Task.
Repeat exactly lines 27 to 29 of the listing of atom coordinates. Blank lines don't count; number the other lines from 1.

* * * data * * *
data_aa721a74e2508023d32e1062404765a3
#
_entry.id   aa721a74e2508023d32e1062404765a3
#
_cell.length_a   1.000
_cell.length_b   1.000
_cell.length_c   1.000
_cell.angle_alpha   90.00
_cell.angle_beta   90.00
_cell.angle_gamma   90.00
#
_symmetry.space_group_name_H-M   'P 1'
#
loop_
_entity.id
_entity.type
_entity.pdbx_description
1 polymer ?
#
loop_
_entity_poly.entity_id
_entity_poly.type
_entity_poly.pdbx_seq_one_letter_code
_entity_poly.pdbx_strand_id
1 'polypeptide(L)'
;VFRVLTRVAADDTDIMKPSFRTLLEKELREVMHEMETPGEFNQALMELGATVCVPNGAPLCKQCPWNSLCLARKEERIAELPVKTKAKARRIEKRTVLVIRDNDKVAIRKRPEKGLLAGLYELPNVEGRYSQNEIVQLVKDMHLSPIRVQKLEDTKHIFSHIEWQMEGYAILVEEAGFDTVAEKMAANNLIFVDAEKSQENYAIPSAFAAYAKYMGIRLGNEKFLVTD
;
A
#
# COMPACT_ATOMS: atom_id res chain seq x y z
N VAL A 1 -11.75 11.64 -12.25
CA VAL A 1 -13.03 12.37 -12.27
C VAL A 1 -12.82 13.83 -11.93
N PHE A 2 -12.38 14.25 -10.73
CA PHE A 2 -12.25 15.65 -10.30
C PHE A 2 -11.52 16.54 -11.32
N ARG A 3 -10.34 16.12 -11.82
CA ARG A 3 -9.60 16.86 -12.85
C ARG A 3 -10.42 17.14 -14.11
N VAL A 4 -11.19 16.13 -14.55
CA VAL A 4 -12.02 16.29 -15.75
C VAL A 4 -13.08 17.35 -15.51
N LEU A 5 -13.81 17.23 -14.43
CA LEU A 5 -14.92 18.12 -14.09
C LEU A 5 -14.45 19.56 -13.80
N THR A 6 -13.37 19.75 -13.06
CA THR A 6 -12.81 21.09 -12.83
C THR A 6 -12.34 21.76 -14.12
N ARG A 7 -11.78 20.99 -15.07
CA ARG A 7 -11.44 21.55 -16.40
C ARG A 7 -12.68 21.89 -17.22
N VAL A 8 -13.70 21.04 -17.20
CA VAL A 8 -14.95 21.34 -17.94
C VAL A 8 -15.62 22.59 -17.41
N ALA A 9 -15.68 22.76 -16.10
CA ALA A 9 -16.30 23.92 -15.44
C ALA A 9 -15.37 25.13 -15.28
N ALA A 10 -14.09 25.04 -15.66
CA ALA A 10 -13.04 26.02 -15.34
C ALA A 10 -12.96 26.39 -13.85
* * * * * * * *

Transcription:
;
A
#